The Best Political TV Show You Aren't Watching
Time for the high drama of the Danish premiership
I have tried all of the political TV shows and had until recently come to the conclusion that political TV shows are not for me.
“Veep”? My weak constitution can’t handle cringe humor.
“West Wing”? Too saccharine, too didactic, too….too everything.
“Parks and Rec”?I’ve TRIED, OKAY? It’s fine! It’s fine? It’s fine.
But my dear reader, the pandemic and its ample depressed-stupor-TV-viewing-time has turned this around for me. Get your ass on that couch, turn on the subtitles, and allow me to introduce you all to the world of Danish parliamentary democracy.
Get on Netflix and click on “Borgen.”
“Borgen” is an hour-long drama that ran for three seasons starting in 2010, portraying the fictional Birgitte Nyborg’s time in office as the first woman prime minister of Denmark.
I just finished Season One this week, and it is an engrossing study of the moral ambiguities of holding political power — and, just as much, an engrossing study of the moral ambiguities inherent to being in a marriage. It raises questions that it knows are too big to have a pat answer.
And at first blush, it doesn’t seem like it should be this good. I almost turned it off after the first episode, which introduces us to the impossibly relatable, charming Nyborg as she wins the premiership…in part because of a touchy-feely speech in a debate about how she’s Real and understands the Common Dane.
Not only that, but we see her at home with her husband, in their egalitarian, mutually supportive, horny, #couplegoals marriage.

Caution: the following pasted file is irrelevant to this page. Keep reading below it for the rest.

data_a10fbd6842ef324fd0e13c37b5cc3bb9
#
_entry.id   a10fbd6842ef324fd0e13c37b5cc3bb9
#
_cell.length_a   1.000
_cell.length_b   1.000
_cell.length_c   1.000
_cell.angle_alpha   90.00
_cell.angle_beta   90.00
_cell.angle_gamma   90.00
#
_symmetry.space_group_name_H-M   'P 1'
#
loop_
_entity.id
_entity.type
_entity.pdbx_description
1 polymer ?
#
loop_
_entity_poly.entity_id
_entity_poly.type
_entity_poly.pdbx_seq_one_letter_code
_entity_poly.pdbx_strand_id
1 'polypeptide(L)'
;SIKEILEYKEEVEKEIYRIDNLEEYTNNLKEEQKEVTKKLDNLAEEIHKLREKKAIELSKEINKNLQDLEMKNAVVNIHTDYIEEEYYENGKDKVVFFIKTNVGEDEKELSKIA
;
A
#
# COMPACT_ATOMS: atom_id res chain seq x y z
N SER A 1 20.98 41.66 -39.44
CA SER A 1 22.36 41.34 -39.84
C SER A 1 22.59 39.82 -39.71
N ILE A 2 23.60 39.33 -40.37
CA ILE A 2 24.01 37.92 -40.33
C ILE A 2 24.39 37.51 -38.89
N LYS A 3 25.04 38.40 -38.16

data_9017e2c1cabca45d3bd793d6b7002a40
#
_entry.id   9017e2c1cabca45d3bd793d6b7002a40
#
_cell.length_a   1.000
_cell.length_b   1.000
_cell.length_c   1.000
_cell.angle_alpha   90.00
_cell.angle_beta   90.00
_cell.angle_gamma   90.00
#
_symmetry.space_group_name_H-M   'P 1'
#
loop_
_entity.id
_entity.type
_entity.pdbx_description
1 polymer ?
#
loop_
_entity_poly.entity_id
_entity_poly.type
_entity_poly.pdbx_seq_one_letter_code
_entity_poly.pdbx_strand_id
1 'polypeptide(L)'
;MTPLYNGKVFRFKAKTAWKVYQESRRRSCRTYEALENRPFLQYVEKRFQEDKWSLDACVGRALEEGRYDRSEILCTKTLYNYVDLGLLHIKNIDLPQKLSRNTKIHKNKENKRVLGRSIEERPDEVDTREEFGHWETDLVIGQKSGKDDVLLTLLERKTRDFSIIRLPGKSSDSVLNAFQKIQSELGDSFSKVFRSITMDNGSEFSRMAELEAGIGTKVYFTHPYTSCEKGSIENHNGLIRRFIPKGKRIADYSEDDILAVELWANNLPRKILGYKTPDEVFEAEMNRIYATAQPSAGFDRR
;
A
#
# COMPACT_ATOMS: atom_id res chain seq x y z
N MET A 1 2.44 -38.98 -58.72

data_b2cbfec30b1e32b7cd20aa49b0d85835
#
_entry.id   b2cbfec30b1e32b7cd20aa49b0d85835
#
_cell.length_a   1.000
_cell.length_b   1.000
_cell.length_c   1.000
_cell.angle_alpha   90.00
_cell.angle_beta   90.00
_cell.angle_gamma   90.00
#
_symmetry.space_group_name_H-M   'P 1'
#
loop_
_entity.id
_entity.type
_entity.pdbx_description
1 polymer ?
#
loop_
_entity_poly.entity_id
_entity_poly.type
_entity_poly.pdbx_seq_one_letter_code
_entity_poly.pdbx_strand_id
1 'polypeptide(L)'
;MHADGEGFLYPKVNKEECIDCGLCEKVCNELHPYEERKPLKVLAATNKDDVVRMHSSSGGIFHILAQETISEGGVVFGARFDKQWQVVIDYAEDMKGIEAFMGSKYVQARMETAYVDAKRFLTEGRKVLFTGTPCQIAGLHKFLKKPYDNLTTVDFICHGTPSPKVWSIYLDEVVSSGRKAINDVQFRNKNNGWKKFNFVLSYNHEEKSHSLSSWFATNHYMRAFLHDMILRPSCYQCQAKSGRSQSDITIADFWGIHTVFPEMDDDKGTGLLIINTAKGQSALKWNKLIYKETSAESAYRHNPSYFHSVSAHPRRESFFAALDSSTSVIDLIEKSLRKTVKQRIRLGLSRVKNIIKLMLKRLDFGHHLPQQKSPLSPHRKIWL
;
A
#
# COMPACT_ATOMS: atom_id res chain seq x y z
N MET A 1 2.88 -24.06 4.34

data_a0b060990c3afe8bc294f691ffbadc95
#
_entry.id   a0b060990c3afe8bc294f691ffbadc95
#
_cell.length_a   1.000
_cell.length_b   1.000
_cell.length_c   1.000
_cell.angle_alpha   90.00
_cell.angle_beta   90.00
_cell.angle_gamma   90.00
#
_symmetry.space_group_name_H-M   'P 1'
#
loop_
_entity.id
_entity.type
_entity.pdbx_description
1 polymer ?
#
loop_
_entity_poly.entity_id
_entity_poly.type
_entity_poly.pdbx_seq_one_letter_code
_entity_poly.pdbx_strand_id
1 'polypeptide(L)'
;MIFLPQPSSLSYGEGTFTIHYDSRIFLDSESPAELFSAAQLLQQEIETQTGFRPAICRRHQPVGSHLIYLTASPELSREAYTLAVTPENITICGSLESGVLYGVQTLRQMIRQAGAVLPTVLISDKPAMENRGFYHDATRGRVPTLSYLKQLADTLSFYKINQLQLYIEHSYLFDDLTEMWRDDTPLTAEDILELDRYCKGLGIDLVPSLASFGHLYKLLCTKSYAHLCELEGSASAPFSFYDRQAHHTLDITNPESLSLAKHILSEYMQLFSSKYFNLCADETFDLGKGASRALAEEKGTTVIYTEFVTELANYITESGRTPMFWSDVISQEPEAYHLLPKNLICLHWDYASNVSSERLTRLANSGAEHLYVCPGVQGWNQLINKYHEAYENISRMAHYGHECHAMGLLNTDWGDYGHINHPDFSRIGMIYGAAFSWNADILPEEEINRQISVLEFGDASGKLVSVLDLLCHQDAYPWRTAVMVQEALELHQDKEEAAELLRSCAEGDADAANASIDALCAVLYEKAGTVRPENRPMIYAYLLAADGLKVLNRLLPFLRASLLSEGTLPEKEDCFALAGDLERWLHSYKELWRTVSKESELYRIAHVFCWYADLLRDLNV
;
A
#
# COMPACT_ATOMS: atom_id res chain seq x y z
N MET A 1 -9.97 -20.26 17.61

It all feels a little too perfect. And then, as the season goes on, all hell quietly breaks loose.
Which is to say, the day to day of politics happens — she needs to pass a budget. One of her ministers has a scandal after accepting a foreign gift. She fires a good staffer and hires someone incompetent in his place. She goes on a trip to (the Danish territory of) Greenland. And so on.
And that believable, day-to-day slog of politics-
“But ‘West Wing’ did that,” you say.
Stop interrupting and let me continue by saying that it does this without sentimentalizing it. There are no nakedly expository speeches by some staffer about the country’s immoral, antiquated poverty formula. There’s no cut to break while the brave leader quietly looks down at her hands in pain because she can’t pass her clearly-correct policies. There’s no plaintive oboe underlying a sermon by the brave, fearless president/prime minister to neatly wrap up the episode.
What I’m saying is 1) I clearly get some sort of thrill from insulting “West Wing,” 2) despite the fact that “disliking a widely loved (particularly by elder millennials) TV show” is not a personality and I get this, and 3) “Borgen” is fantastic.
Anyway. Moving on: None of those budget/minor-scandal/staffing issues Nyborg faces seem like the stuff of high drama. But the small-to-moderate-sized stuff builds. Kind of like how it does in a real-life politics. As well as a relationship.
And this is the genius of Borgen. It portrays both political leadership and romantic relationships with unnerving realism.
It juxtaposes the little things — the government’s purchase of a too-expensive new fighter plane and that offhand remark her husband’s pretty young student makes. In and of themselves, they’re forgettable.
But when that fighter plane purchase comes after a modest scandal with a cabinet minister…or when the husband’s flirty student happens to be hanging around after Nyborg has missed one too many family functions, it all hits different.